I have a friend who broke both of his legs climbing a dangerous mountain in Southeast Asia. This friend has nearly died 8 times, been chased by bears, and has had food poisoning too many times to count. After his latest injury, we presumed that he would understand that taking such risk simply doesn't pay. But he rebuffed our intervention, stating that the risk is what makes his life worth living. My friend seems to believe that pursuing and living the dream might be worth enduring the occasional nightmare.
The current financial crisis is certainly the worst of economic nightmares. Job losses have been enormous and the stock market has shrunk faster than Lindsay Lohan's dress size. A report released by the Bureau of Labor Statistics last week reported that in May jobless rates were higher in all 50 states and in the District of Columbiathan they were a year ago.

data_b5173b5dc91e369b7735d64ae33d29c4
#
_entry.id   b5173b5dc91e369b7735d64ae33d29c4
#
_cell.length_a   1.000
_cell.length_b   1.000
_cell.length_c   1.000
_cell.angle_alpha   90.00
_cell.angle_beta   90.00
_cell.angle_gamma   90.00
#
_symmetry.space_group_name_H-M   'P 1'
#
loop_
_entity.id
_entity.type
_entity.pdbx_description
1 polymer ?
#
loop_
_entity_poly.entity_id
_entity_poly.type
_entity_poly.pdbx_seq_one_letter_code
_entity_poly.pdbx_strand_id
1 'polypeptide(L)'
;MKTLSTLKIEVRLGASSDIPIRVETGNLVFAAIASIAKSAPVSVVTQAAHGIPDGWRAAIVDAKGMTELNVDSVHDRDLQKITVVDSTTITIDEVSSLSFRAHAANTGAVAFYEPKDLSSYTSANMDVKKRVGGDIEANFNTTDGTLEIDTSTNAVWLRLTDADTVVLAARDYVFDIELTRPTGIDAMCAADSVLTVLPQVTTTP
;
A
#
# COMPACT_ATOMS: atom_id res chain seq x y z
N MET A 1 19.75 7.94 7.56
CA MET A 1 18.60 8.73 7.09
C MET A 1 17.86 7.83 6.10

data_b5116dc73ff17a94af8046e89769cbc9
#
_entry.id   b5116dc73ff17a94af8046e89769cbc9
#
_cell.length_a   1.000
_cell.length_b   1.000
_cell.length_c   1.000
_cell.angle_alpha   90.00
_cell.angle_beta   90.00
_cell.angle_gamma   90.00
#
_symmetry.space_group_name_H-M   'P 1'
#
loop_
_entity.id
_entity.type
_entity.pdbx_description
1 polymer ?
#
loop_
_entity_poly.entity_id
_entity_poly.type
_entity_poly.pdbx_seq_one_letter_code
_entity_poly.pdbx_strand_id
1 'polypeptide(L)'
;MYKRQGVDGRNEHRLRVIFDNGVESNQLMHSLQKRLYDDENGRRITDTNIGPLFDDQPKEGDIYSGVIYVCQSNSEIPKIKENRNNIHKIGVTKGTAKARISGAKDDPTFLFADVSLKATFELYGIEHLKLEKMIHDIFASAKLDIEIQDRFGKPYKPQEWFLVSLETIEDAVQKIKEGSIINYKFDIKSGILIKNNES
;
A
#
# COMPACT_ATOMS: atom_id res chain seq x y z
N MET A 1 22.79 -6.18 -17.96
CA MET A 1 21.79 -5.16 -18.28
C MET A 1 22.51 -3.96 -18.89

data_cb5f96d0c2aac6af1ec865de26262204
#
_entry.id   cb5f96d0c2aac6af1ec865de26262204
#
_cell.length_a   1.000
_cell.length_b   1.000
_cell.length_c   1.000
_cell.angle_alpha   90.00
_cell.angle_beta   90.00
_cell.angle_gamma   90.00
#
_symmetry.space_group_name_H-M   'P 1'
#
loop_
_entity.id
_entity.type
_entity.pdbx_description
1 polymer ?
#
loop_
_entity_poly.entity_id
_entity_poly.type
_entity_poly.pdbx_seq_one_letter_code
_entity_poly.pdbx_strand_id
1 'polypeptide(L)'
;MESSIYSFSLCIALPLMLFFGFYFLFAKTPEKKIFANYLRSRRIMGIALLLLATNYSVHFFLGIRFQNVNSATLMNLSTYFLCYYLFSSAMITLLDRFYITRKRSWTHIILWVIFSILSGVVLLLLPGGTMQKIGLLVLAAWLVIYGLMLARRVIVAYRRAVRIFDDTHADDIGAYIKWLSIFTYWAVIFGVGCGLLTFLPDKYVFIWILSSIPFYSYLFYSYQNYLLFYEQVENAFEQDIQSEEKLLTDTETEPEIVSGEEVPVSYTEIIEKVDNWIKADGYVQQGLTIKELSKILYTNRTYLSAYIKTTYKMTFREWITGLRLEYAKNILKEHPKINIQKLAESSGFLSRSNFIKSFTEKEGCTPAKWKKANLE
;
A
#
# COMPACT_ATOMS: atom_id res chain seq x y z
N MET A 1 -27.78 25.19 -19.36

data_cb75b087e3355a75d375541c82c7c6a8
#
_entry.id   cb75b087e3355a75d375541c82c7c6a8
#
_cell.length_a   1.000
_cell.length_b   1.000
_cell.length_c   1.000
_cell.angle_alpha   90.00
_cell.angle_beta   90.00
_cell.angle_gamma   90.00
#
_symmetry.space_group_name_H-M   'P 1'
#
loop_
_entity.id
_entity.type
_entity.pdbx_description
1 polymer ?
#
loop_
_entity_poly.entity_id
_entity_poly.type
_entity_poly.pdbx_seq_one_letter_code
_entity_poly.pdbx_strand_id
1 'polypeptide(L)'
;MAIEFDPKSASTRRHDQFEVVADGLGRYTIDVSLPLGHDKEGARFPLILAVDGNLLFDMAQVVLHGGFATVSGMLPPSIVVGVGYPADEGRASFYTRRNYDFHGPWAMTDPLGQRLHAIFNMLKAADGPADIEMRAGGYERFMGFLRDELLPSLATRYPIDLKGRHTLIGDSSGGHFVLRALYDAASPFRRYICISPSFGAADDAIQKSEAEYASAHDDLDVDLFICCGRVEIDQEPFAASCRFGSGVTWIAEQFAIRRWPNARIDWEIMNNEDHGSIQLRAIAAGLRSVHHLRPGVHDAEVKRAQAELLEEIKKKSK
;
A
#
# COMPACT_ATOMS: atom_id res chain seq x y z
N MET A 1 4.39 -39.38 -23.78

The Black community has had a double dose of economic drama, as our unemployment rate is nearly double that of White Americans, standing at 14.9% according to the latest figures from the Bureau of Labor Statistics. Black urban centers such as Detroit have been hit especially hard.